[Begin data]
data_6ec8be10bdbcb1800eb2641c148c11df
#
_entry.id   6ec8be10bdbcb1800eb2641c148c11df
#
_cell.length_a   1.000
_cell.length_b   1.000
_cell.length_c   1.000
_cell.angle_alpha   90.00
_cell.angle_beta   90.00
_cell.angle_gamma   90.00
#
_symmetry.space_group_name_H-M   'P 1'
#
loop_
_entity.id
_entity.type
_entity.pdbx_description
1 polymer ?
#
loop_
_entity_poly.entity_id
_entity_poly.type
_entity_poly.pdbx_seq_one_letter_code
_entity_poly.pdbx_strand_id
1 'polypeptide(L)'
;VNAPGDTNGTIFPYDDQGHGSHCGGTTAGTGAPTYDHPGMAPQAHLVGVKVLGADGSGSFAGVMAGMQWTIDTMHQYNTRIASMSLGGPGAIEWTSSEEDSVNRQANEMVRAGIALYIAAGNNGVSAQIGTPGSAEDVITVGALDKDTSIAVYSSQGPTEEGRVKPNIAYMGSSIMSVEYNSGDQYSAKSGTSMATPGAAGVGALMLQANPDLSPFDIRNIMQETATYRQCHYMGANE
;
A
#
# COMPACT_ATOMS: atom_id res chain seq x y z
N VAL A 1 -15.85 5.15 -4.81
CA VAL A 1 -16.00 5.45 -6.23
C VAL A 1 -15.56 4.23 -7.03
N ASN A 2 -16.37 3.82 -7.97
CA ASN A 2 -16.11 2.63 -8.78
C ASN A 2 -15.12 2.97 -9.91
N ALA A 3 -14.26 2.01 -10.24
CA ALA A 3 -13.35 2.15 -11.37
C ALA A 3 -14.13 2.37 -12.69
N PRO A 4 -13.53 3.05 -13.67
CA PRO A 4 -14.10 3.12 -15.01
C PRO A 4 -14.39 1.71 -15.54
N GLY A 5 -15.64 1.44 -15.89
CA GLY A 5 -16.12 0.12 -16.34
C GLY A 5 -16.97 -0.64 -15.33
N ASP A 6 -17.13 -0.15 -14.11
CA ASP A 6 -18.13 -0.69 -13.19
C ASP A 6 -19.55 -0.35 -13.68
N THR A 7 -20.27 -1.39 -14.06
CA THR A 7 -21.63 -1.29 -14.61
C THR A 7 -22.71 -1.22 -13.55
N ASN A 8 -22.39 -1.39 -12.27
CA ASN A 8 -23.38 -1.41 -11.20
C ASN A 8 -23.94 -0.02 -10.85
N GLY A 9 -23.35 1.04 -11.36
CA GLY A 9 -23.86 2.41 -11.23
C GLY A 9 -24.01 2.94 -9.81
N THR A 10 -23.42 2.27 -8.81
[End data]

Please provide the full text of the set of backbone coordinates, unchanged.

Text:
data_6ec8be10bdbcb1800eb2641c148c11df
#
_entry.id   6ec8be10bdbcb1800eb2641c148c11df
#
_cell.length_a   1.000
_cell.length_b   1.000
_cell.length_c   1.000
_cell.angle_alpha   90.00
_cell.angle_beta   90.00
_cell.angle_gamma   90.00
#
_symmetry.space_group_name_H-M   'P 1'
#
loop_
_entity.id
_entity.type
_entity.pdbx_description
1 polymer ?
#
loop_
_entity_poly.entity_id
_entity_poly.type
_entity_poly.pdbx_seq_one_letter_code
_entity_poly.pdbx_strand_id
1 'polypeptide(L)'
;VNAPGDTNGTIFPYDDQGHGSHCGGTTAGTGAPTYDHPGMAPQAHLVGVKVLGADGSGSFAGVMAGMQWTIDTMHQYNTRIASMSLGGPGAIEWTSSEEDSVNRQANEMVRAGIALYIAAGNNGVSAQIGTPGSAEDVITVGALDKDTSIAVYSSQGPTEEGRVKPNIAYMGSSIMSVEYNSGDQYSAKSGTSMATPGAAGVGALMLQANPDLSPFDIRNIMQETATYRQCHYMGANE
;
A
#
# COMPACT_ATOMS: atom_id res chain seq x y z
N VAL A 1 -15.85 5.15 -4.81
CA VAL A 1 -16.00 5.45 -6.23
C VAL A 1 -15.56 4.23 -7.03
N ASN A 2 -16.37 3.82 -7.97
CA ASN A 2 -16.11 2.63 -8.78
C ASN A 2 -15.12 2.97 -9.91
N ALA A 3 -14.26 2.01 -10.24
CA ALA A 3 -13.35 2.15 -11.37
C ALA A 3 -14.13 2.37 -12.69
N PRO A 4 -13.53 3.05 -13.67
CA PRO A 4 -14.10 3.12 -15.01
C PRO A 4 -14.39 1.71 -15.54
N GLY A 5 -15.64 1.44 -15.89
CA GLY A 5 -16.12 0.12 -16.34
C GLY A 5 -16.97 -0.64 -15.33
N ASP A 6 -17.13 -0.15 -14.11
CA ASP A 6 -18.13 -0.69 -13.19
C ASP A 6 -19.55 -0.35 -13.68
N THR A 7 -20.27 -1.39 -14.06
CA THR A 7 -21.63 -1.29 -14.61
C THR A 7 -22.71 -1.22 -13.55
N ASN A 8 -22.39 -1.39 -12.27
CA ASN A 8 -23.38 -1.41 -11.20
C ASN A 8 -23.94 -0.02 -10.85
N GLY A 9 -23.35 1.04 -11.36
CA GLY A 9 -23.86 2.41 -11.23
C GLY A 9 -24.01 2.94 -9.81
N THR A 10 -23.42 2.27 -8.81